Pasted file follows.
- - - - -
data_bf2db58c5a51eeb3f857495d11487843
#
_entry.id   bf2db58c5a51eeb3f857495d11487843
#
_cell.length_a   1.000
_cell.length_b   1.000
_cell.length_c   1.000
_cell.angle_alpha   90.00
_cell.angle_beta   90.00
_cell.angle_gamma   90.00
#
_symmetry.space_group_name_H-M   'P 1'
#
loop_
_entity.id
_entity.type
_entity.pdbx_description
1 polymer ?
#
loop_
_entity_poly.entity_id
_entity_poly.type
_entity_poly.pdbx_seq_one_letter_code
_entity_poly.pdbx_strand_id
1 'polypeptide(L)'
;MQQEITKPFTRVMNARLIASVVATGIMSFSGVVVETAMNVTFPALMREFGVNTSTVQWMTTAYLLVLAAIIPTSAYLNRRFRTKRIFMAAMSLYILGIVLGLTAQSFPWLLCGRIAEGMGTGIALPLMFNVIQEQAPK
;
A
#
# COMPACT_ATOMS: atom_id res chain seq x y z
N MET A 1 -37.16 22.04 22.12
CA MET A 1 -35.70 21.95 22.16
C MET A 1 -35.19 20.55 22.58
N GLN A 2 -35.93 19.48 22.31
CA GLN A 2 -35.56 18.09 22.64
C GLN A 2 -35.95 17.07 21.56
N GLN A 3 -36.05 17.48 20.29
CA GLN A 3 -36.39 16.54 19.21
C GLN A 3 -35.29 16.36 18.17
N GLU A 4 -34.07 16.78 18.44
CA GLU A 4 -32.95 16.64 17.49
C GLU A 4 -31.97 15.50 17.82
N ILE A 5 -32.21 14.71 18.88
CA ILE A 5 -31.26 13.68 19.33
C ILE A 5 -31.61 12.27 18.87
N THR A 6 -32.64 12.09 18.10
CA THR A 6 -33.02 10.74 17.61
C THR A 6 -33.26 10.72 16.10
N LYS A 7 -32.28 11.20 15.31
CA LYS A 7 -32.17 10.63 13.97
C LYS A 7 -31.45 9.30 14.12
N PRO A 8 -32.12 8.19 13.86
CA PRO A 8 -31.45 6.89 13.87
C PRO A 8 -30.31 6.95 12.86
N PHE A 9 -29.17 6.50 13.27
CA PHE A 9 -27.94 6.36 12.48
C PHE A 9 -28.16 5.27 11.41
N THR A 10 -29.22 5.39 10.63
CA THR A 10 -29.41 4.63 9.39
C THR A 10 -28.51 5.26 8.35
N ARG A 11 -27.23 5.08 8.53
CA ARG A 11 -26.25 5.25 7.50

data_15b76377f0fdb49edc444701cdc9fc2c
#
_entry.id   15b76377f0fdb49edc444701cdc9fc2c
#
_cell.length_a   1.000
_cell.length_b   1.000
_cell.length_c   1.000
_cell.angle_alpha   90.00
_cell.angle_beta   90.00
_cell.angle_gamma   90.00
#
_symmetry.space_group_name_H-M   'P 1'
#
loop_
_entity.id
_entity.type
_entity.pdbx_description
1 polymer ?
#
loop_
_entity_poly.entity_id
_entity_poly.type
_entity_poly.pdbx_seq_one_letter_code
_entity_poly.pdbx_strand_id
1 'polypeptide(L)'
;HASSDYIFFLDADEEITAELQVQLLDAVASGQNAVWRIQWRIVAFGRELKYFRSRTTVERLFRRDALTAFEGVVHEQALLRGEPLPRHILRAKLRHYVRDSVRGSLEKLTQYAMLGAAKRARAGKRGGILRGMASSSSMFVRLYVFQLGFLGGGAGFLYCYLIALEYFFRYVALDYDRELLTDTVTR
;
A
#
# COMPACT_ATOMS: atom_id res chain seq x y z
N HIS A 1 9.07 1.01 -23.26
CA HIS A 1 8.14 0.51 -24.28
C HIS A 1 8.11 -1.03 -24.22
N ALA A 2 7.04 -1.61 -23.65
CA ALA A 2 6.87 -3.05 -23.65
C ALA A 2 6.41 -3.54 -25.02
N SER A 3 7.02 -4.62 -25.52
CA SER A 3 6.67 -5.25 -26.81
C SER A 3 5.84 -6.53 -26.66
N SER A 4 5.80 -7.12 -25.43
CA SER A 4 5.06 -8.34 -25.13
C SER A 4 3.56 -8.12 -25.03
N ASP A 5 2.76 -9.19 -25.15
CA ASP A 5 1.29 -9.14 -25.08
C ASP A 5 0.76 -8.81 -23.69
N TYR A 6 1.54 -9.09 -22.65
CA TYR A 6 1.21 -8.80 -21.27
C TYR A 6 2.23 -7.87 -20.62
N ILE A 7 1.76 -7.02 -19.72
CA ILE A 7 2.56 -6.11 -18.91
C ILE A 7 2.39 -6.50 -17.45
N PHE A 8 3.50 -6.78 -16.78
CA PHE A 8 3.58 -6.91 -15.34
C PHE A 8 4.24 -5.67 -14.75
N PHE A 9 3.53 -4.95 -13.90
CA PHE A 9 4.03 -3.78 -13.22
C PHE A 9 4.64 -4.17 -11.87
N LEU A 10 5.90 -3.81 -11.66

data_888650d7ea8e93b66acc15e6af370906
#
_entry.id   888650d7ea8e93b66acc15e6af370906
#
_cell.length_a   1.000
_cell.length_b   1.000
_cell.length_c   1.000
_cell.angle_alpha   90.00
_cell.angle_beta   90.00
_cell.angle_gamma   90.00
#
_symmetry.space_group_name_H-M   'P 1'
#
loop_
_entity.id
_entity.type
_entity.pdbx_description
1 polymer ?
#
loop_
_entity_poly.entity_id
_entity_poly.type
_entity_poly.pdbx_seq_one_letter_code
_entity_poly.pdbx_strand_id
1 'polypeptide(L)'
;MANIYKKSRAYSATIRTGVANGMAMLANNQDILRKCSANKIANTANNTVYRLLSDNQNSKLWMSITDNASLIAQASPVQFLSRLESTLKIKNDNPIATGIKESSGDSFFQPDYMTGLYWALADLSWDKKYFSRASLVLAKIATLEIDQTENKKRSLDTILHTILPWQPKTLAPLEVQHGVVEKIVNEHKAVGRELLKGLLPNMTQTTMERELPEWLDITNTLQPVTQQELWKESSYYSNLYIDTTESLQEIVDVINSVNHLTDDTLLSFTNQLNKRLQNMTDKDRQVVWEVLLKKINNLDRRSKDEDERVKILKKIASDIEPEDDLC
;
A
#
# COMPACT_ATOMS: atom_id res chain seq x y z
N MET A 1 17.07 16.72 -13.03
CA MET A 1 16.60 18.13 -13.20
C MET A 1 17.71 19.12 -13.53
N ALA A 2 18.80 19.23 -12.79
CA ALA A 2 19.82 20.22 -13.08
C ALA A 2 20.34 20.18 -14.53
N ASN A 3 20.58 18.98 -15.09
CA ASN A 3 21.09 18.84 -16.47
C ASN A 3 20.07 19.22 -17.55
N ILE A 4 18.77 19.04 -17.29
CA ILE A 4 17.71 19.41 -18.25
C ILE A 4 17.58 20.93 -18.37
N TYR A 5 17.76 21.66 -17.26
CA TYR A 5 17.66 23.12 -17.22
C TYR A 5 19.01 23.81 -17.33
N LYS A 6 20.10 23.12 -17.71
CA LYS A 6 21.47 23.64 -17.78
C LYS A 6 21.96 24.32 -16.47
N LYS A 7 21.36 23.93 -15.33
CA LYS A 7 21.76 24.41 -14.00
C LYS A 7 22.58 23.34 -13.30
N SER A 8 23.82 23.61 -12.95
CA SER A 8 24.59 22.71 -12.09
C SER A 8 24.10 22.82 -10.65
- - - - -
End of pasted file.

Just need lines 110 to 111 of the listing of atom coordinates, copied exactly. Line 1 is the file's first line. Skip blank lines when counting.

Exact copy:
C TYR A 6 2.23 -7.87 -20.62
N ILE A 7 1.76 -7.02 -19.72